For buying things online from a store website, ask for in store pick-up (to ensure that they have inventory) and then go to the store. Go to the counter and pick up. Try to minimize time spent in the aisles to minimize time wastage and reduce the risk of an impulse purchase that you may regret later. Also, if they do run out of stock, try to order online (at the discounted price) and arrange for pickup later. Most stores allow this. You can also do it at the counter.


Remember, often the sales are inventory retailers are trying to clear


The other thing to keep in mind is that the reason why I put down a purpose on that list a few months prior is because I want to know what products are actually good.


All too often, retailers are trying to clear inventory on products that did not sell well during the previous year and as a result, have aggressively marked them down.  There is often a reason why such products do not sell well. Sometimes it is marketing, but sometimes they are terrible products.


To use an example, computer components (since I’m a geek), my observations:

  1. The premium end components are not often on sale
  2. Usually it is the low to medium end (often medium end) with the most aggressive discounts
  3. Often the products that are actually high quality have discounts, but they are more modest and matched throughout other sales during the year
  4. The lesson is to look carefully at what is actually a deal.


The purpose of the list is to avoid the worst of this. Also keep in mind that retailers have other tactics too. Christmas music is used to increase sales, not for any charitable reason or for “holiday spirit”.  Be very skeptical around “free gifts” after a certain price or “free samples”. Often the products can be marked up.


Based on history, observe what was on sale last year for next year


Although you do not have to take detailed notes, it is best to remember what happened last year.


Things to remember:

  1. What stores were crowded and at what times
  2. Is it worth it to get to the crowded stores? (Versus online – you are trying to maximize the value for time spent here). If necessary, consider how you will arrive (ex: where to find parking or what bus routes were fastest)
  3. In general, I also recommend planning a route if you want to visit physical stores (I generally prefer to avoid them unless there is a truly outstanding deal, in which case, I arrange for in-store pickup).
  4. What was actually on sale? How good were the deals compared to normal prices?
  5. Who had the best sales? What websites did?
  6. The other is that you will want to keep in mind the best price comparison tools and forums. They will serve you well throughout the year.


These are important considerations for next  year. You will not be visiting the stores and online shops that did not give you good deals.


I personally do not like the crazy Christmas decorations, but  if you are into Christmas decorations, right after the holiday season is a good time to buy, provided you have the storage. The retailers are clearing their inventory and will typically discount their unsold items heavily. Remember, they are trying to move as much sales per square meter for the new year!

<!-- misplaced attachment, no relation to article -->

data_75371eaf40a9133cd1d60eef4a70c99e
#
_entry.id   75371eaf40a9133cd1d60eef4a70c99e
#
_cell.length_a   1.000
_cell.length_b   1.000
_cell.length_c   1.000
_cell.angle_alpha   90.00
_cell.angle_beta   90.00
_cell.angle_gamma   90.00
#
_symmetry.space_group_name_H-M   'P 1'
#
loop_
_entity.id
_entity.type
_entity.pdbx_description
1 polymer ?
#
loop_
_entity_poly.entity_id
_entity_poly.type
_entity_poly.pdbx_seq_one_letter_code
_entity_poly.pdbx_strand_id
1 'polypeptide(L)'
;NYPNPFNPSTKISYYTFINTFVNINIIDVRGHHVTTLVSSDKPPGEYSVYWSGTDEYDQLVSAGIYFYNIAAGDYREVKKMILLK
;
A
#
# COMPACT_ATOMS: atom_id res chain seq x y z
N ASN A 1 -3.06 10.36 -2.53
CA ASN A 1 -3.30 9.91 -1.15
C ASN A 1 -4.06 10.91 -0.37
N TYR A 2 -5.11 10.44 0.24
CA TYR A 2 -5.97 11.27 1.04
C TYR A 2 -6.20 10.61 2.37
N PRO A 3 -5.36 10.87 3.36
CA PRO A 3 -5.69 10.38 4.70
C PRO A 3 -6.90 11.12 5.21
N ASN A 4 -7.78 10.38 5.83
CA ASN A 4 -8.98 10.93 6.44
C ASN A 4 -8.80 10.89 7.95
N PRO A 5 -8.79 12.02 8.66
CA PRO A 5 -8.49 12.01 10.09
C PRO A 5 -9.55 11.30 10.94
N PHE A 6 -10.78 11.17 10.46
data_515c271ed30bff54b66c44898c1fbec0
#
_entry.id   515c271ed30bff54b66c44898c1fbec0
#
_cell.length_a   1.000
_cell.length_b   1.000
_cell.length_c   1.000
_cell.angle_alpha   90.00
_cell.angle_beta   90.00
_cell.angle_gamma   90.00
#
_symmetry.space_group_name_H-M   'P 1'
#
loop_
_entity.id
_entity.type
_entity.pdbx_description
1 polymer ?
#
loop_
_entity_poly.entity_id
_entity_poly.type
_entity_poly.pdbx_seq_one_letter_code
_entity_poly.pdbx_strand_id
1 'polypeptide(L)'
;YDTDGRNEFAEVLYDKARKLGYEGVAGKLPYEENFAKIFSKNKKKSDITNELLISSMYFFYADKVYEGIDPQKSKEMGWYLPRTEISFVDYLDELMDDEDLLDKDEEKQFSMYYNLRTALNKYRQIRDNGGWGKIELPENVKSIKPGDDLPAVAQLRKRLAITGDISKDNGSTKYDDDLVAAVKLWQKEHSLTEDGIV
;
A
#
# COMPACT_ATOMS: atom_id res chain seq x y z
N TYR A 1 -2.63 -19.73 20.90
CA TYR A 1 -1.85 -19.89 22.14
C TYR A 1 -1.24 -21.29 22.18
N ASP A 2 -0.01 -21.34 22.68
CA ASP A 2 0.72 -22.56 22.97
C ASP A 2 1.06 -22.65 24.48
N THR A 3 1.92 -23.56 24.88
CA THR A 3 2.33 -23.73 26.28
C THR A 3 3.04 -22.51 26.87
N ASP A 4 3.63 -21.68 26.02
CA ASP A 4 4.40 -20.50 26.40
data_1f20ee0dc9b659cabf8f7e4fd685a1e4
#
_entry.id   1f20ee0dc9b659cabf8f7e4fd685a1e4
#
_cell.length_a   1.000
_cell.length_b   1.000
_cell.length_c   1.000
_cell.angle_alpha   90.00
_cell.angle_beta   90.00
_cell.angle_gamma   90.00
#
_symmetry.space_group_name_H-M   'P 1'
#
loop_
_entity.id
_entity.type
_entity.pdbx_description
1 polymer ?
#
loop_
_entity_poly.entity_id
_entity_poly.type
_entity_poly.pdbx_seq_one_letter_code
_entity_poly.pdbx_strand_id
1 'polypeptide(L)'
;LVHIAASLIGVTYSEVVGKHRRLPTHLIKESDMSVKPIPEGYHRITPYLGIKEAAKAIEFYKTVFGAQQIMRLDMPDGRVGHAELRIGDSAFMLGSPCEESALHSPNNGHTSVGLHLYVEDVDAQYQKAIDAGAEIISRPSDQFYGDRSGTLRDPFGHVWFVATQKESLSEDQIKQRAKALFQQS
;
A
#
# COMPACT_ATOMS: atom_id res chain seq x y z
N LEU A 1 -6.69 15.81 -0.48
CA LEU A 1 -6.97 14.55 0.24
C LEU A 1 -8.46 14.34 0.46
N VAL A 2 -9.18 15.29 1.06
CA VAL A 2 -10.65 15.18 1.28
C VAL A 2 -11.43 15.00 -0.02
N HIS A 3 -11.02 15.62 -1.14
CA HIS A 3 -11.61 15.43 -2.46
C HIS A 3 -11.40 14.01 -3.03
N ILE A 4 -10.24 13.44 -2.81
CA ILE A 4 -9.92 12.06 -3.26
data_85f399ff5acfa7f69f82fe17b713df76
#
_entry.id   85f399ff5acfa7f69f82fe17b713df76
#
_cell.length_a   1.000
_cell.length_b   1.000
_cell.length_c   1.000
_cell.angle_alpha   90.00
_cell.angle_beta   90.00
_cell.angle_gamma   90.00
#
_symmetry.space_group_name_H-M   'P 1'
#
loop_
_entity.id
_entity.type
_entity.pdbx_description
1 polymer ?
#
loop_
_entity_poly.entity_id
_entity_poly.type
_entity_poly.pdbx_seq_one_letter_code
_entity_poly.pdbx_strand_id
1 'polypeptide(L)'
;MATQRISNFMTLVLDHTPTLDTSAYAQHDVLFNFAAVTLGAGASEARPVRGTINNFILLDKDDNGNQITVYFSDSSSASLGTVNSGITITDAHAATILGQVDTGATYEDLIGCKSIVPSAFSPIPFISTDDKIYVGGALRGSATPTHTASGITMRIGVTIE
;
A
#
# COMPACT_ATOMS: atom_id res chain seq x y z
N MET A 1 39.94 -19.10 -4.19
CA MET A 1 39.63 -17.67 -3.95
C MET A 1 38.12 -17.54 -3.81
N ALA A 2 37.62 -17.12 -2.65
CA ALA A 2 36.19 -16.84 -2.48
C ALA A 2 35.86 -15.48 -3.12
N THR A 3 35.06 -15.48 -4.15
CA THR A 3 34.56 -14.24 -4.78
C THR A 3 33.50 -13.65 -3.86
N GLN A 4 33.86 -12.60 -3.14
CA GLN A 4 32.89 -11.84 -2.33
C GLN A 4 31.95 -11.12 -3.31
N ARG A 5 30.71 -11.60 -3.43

Also, I would advise that early on you begin creating your list in the fall of the falling year. Certain purchases where possible should be deferred to when they are on sale.


Sometimes there is a spike on Kijiji and similar sites in January


From my experiences, often there is a “spike” in January used goods. It is a bit like how people have New Year’s resolutions that they break after a couple of weeks. This is because of “buyer’s remorse” or because people bought items they really do not need. Such people clearly did not read a guide like this one!


You may be able to profit though from their impulsiveness. Strictly from a supply-demand perspective, you may be able to get a lot of deals due to increased supply from buyer’s remorse. Others may be selling their old items having upgraded. Used goods often carry a huge discount.  Even goods that have been barely used but recently bought often carry a 20-40% discount.  They are like automobiles – the minute you walk off the lot, it has lost a lot of its value! Your mileage may vary and it depends on where you live. That is one reason why I erred on not buying items you were unsure about.


Just be careful when buying used goods and look for signs of damage. Also remember there can be some unsavory figures on such websites.


Otherwise, if you play your cards right, you can get some pretty decent deals by buying used.





I do not encourage consumerism for the sake of it. I believe that all purchases should serve a purpose and that you should try to minimize waste as much as possible. Buy what you need, not on impulse. You may regret it otherwise.


If you can shop rationally, I think that there are some decent deals.  You are going to find that they are not nearly as good as what retailers hype them, but they are decent. Your goal is to buy what you need, avoid impulse purchases, and get the best prices you can realistically get, while keeping the time investment relatively modest. Likewise, buying used can be a good source of savings.


I hope you can get some actual deals, watch-out for traps, and avoid the worst of the crowds! Remember to keep this guide in mind as well and be sure to share it so that your friends and family do not fall into the same trap.